Temperature changes in Europe 1900-1935; summer season (JJA)


Surface air temperature changes June-August 1900-1935 estimated as the difference between the simple 11yr means for the periods 1895-1905 and 1930-1940. Longitudes and latitudes are indicated along the axis of the diagram.


Summer (June-August)

The period 1900-1935 is generally in Europe recognised as a period of rapid warming after the end of the Little Ice Age. The summer conditions appear to have been characterised by warmer conditions over most over Europe, with the exception of the Iberian Peninsula and southwestern France. Also an area north of the Black Sea show a cooling tendency during this period. The summer warming was most pronounced in northernmost Scandinavia and Russia. The great warming over this region may suggest that conditions high air pressure and relative little cloud cover became more common towards the end of the time interval. Especially at high latitudes with midnight sun a reduced cloud cover would add to the number of hours with unobstructed direct solar radiation. Conversely, the cooling area over the western Mediterranean may have been affected by an increasing number of cyclones. The general increase of summer temperature presumably had consequences for the length of the plant growing season, as is seen from the table below.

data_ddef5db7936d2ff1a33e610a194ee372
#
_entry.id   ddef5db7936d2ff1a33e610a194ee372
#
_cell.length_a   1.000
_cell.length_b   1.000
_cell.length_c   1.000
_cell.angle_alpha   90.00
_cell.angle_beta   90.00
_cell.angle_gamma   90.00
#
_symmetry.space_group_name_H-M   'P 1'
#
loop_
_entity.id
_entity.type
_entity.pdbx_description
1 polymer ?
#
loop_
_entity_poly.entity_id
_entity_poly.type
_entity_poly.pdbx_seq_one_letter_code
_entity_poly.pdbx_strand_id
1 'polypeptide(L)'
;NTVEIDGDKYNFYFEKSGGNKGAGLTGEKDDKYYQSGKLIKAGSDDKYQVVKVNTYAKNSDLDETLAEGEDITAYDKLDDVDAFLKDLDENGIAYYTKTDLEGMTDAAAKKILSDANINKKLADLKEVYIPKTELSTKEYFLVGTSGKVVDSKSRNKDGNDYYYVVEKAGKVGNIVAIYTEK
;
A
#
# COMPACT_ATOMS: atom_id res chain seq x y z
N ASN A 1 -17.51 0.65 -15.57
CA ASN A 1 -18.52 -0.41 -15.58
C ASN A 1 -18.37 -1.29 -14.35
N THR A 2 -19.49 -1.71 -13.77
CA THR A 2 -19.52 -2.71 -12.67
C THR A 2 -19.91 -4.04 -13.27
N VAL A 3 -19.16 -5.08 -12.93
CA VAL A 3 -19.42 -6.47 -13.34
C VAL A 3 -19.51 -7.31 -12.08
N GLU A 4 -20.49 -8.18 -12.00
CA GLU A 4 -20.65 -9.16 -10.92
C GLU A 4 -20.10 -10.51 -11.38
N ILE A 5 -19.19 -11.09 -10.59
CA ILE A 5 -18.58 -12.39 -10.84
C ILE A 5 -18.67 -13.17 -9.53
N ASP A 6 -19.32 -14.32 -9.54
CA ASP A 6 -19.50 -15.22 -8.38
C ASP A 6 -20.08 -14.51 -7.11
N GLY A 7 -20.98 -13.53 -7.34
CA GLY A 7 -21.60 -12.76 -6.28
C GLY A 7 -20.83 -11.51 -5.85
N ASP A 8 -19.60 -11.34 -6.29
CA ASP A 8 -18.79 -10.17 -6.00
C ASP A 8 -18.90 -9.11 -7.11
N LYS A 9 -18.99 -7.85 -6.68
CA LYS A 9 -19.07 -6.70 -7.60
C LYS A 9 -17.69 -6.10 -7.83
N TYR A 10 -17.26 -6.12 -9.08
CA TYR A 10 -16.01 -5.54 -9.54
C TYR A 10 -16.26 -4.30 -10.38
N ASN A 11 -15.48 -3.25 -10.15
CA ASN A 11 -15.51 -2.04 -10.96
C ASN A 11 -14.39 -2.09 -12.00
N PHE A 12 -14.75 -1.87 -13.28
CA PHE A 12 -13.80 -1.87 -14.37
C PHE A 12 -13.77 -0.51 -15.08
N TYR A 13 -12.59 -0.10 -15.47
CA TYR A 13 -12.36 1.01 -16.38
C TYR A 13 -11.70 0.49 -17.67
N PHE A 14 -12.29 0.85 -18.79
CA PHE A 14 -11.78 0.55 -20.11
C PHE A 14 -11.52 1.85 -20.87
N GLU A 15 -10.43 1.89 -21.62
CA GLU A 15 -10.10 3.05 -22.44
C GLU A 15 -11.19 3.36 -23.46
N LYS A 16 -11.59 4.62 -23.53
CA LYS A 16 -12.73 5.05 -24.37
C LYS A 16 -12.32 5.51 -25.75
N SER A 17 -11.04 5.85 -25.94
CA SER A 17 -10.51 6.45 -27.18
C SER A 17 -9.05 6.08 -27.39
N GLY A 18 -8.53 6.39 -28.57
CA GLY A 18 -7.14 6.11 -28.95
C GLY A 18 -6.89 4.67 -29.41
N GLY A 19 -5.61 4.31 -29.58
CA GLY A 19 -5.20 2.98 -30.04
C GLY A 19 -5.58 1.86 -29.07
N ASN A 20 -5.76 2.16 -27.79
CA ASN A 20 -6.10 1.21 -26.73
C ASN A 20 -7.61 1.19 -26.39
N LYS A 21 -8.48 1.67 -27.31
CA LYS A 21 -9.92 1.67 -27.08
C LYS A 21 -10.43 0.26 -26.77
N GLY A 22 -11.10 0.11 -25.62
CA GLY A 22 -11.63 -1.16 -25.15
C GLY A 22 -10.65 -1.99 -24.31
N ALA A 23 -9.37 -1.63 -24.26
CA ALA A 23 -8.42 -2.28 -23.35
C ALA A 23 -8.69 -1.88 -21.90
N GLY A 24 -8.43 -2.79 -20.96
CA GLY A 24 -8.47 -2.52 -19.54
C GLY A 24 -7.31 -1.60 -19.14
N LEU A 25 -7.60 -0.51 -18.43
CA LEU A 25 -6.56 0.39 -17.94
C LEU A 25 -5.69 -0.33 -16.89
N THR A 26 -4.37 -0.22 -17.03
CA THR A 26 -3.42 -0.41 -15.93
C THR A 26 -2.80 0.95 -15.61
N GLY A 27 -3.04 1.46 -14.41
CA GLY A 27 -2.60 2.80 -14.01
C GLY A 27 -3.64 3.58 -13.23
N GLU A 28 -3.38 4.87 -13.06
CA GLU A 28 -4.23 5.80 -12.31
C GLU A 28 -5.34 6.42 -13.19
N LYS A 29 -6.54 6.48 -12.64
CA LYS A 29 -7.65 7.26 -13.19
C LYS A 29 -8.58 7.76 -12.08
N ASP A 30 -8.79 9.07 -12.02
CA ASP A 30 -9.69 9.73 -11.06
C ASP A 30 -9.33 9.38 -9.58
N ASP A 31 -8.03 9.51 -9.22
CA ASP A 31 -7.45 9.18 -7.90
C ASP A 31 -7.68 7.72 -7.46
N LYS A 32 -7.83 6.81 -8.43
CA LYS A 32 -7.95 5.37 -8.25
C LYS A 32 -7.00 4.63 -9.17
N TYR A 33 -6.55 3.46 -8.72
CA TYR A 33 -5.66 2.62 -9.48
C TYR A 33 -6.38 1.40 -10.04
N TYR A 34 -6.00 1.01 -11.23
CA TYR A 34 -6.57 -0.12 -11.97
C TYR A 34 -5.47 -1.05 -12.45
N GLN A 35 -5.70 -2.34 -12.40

PERIOD 1870-1895 1930-1949 1950-1959
Average length of the growing season at Oxford, central England (range of the decade averages). Growing season is here defined as days with average temperatures above 5.5oC.  255-265 days 270-275 days 265 days
Shortest growing seasons at Oxford (shortest each decade) 205-225 days 237-243 days 226 days

Source: Lamb 1977.